Home to sunny destinations, a fabulous gastronomic scene, architecture unique to this part of Spain, and tons of cities you can spend days exploring, Andalucia is one of the best regions in Europe to visit.
If you’re currently planning a trip to southern Spain and wondering what the best cities in Andalucia to base yourself in, here’s a list of the best cities in Andalucia to visit, both as destinations of their own or as places to base yourself to explore the rest of the region as day trips!
Planning travel to Spain and a visit to Morocco makes a lot of sense, especially in southern Spain. In addition to the ferries that run between the two countries, there are many low-cost flight options.
5 Best Cities in Andalucia to Visit
As the capital of the region and one of the biggest cities in Andalucia to visit, Seville is a place where you’ll find something to suit just about any travel style, especially for those who love year-round sunny days and historical goodness.
Even though Seville may look like any large European city at first, once you’re in, you’ll be enveloped in a world of local wine, delicious food, striking Mudéjar architecture, and neighborhoods where time seems to have stood still.
A must during your visit to Seville is checking out its historic center, where you’ll get to dive into a world of historical and architectural importance.
As you walk through the city, you’ll stumble across examples of Roman, Gothic, Moorish, Mudéjar, Renaissance, Baroque, and plenty of other architectural styles reminiscent of cultures that have called Seville their home.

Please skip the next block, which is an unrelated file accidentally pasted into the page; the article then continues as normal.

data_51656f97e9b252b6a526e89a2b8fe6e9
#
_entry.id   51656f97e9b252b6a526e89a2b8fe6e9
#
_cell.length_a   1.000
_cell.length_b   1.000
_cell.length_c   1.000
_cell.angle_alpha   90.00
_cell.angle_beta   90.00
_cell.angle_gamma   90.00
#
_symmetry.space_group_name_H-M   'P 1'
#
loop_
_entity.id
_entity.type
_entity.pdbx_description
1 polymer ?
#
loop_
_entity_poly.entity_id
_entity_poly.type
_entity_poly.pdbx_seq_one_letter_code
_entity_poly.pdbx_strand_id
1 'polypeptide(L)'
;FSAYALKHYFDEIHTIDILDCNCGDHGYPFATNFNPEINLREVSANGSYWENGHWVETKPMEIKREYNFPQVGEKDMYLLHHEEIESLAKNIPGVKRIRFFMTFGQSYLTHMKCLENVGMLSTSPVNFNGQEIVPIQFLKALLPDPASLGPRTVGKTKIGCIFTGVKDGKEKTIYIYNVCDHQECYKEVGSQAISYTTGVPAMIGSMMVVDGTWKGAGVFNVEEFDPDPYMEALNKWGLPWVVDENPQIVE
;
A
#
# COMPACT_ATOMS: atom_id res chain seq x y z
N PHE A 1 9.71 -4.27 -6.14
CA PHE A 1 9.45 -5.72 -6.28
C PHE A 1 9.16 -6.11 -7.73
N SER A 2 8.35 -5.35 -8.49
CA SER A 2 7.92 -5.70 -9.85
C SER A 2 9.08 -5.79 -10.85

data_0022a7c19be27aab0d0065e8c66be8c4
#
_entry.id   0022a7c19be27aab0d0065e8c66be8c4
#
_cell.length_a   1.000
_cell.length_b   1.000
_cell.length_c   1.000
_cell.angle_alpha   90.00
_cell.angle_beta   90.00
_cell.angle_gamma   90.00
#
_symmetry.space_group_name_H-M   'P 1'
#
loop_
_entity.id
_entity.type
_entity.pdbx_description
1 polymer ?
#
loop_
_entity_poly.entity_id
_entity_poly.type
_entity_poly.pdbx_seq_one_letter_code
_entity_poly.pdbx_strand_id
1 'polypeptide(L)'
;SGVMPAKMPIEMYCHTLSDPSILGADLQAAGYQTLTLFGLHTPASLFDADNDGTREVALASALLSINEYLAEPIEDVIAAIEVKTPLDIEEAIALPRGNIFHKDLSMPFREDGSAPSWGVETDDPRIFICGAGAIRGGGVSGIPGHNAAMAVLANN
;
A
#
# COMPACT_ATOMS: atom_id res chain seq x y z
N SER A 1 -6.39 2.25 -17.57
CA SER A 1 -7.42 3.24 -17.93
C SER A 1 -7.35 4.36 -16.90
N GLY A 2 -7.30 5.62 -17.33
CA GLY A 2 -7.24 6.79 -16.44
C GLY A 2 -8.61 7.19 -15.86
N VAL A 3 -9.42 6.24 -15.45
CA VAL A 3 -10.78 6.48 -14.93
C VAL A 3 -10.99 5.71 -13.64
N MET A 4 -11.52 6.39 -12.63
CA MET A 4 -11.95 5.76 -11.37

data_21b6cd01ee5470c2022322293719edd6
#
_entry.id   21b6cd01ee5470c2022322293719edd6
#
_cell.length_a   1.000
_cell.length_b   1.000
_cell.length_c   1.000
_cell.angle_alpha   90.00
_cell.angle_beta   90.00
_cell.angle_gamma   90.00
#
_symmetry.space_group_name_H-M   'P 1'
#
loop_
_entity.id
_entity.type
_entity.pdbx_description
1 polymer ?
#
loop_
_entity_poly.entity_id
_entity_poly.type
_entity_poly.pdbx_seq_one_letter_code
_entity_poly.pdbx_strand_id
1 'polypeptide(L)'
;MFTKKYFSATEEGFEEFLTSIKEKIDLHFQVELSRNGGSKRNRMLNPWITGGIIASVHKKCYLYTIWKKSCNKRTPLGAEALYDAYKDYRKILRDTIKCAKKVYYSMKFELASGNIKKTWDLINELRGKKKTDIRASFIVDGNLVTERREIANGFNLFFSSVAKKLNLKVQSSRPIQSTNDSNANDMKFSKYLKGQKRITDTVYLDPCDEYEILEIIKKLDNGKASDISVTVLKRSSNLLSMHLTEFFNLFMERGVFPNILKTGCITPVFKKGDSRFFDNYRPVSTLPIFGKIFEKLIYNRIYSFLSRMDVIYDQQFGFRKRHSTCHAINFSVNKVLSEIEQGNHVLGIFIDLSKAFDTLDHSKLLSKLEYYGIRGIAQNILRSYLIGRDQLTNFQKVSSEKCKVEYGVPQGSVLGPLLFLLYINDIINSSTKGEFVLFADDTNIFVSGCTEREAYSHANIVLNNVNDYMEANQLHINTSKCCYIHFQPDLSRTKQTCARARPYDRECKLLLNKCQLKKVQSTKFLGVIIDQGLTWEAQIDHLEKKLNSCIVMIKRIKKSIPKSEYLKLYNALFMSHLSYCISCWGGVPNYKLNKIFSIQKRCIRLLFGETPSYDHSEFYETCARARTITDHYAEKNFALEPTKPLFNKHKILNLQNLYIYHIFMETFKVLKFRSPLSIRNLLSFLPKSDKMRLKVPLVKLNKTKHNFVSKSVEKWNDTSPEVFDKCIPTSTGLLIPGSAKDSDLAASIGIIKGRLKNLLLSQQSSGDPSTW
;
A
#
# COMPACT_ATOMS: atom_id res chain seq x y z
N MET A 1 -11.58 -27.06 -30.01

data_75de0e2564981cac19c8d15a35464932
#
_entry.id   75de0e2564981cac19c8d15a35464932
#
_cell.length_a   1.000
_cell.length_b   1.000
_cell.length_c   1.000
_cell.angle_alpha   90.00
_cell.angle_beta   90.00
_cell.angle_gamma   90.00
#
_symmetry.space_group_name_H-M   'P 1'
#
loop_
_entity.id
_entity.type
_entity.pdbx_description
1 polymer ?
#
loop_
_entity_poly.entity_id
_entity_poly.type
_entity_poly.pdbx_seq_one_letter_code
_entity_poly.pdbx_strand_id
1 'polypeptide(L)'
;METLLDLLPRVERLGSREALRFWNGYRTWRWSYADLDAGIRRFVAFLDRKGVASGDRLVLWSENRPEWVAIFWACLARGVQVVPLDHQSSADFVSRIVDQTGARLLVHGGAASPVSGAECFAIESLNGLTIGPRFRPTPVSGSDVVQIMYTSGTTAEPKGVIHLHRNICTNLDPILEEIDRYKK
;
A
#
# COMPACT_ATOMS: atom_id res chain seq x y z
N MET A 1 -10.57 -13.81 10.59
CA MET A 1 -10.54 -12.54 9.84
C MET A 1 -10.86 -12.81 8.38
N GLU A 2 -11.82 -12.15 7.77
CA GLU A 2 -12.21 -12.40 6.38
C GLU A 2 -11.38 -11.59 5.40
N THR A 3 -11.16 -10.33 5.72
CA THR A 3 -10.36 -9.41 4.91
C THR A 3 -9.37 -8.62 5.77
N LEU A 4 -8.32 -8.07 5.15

Some of the most important buildings and highlights to check out while in Seville include the Cathedral (the largest Gothic temple in the world), the Alcázar (a Mudéjar symbol), the Archivo de Indias (where you’ll find files on the colonization of the Americas), and the Giralda.
Seville is one of our favorite places to include for a Morocco-Spain trip. Several weekly flights connect Seville and Marrakech, and it’s only an hour flight.
Perched at the base of the snow-capped Sierra Nevada mountains, Granada is a small city in Andalucia that acts as Spain’s pinnacle of Moorish heritage, making it one of the most interesting places in Andalucia, Spain.
Think mosques instead of churches, coffee shops selling tea rather than sangria, and bathhouses spread all over the place.
The Alhambra is the main thing to see in Granada. This enormous complex towers over the city center, providing one of the most quintessential examples of Moorish architecture in Spain. You can explore this architectural masterwork from the inside, where you’ll find exquisite patterns carved into the walls, lavish rooms decorated with Islamic ornaments, ensembles of pools, and dreamy gardens and courthouses.
This was the last stronghold of Moorish control in Spain and the presence can still be felt. Reaching Granada from Seville or Madrid is possible by train or bus. There are also limited in-country flight options.
Set in the Costa del Sol (the Coast of the Sun), Malaga is a city where beach goodness, cosmopolitan vibes, and historical significance fuse together to create a destination that has a little to offer everyone regardless of their travel style.
Malaga remains sunny pretty much year-round, making it one of the best places in Andalucia Spain to visit regardless of the month. Aside from enjoying the city’s great beach clubs, Malaga offers plenty more to visitors.